It was probably not going to be long before Business to Customer (B2C) E-commerce would take off in Africa. If one looks at the economic landscape on the Continent and its unique attributes it makes sense that e-commerce is going to be one of the next big drivers for companies eager to grow their competitiveness and revenue streams and respond to customers who increasingly want choice, quality, value for money and ultimately whose shopping habits are changing. Internet platforms are uniquely placed to provide customers with the flexibility and ease of shopping and doing business wherever and however they are connected.
There are a number of factors that account for the growth in E-Commerce as is highlighted in the Africa B2C E-Commerce Report 2013. These include: the proliferation in internet usage; the increased market for mobile technology; and advances in “payment and delivery infrastructure”. Advances in technology are rapidly changing consumers’ behaviour and businesses are eager to take advantage. One of the other key factors in the equation is the rise in the middle class and it is to them that this change is largely owed.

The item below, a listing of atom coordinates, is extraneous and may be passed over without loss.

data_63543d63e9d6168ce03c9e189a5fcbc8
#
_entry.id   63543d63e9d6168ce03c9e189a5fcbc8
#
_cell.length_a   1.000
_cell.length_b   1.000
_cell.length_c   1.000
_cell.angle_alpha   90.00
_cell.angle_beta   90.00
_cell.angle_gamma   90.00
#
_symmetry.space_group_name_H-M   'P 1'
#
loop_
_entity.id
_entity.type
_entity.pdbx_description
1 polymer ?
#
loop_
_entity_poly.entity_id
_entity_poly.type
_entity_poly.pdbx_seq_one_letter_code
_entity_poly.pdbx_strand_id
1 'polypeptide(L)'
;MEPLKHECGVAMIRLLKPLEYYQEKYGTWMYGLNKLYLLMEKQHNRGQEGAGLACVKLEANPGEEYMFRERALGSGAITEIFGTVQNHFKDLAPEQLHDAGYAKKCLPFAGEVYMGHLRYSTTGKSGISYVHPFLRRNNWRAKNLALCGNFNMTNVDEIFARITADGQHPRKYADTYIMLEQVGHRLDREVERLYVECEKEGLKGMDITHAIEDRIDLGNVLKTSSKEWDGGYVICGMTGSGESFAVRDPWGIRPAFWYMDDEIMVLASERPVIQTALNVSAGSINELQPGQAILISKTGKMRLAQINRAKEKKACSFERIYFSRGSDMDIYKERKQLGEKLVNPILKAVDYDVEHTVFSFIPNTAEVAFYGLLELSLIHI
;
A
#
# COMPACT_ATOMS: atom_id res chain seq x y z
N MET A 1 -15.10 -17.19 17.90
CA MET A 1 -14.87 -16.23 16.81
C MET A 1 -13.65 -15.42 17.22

At this point, South Africa and Nigeria lead the way. Nigeria is led by two of its main online wholesalers “Jumia” and “Konga”, while South Africa’s online fashion retailer “Zando” leads the charge.
According to the report, B2C E-commerce sales did not reach the EUR 1 billion mark in 2012, but on a very positive note, it is projected that this market will see growth in the order of 40 percent in the next decade.
Some of the barriers that have been highlighted for the sector in the report are structural, including “poor logistics”, particularly in rural areas, the absence of a strong banking sector and the general lack of knowledge on the part of consumers about this mode of transacting.
According to a new report on the African telecommunications sector by TA Telecom titled: Serving Communities on the Cusp of Change, mobile penetration in Africa has hit the 80 percent mark for the first quarter of 2012 and is still expected to grow at 4.2 percent annually. According to the report, Africa is just behind Asia as the world’s second largest market for telecoms. “Today, more than eight in 10 Africans have a mobile phone”.
The TA Telecom report asserts that the focus is currently on extending infrastructure for the telecoms sector. It notes that data services and connection speeds are improving. Further, data revenue for telecoms has grown 67 percent in the key African countries of South Africa, Kenya, and Nigeria in the past few years. Currently, the penetration of smartphones is at 20 percent; however this figure is expected to grow by almost 600 percent in Nigeria by 2017.
There is therefore an inextricable link between the penetration and access to mobile phones and e-commerce. It goes without saying that the mobile market is hands down the leader in terms of the way people connect outstripping the market for computers. The Africa B2C E-Commerce Report 2013 notes the rise of what is termed M-Commerce and the use of mobile technology for making payments in a market where banking is yet to fully mature and large segments of the population do not yet have bank accounts.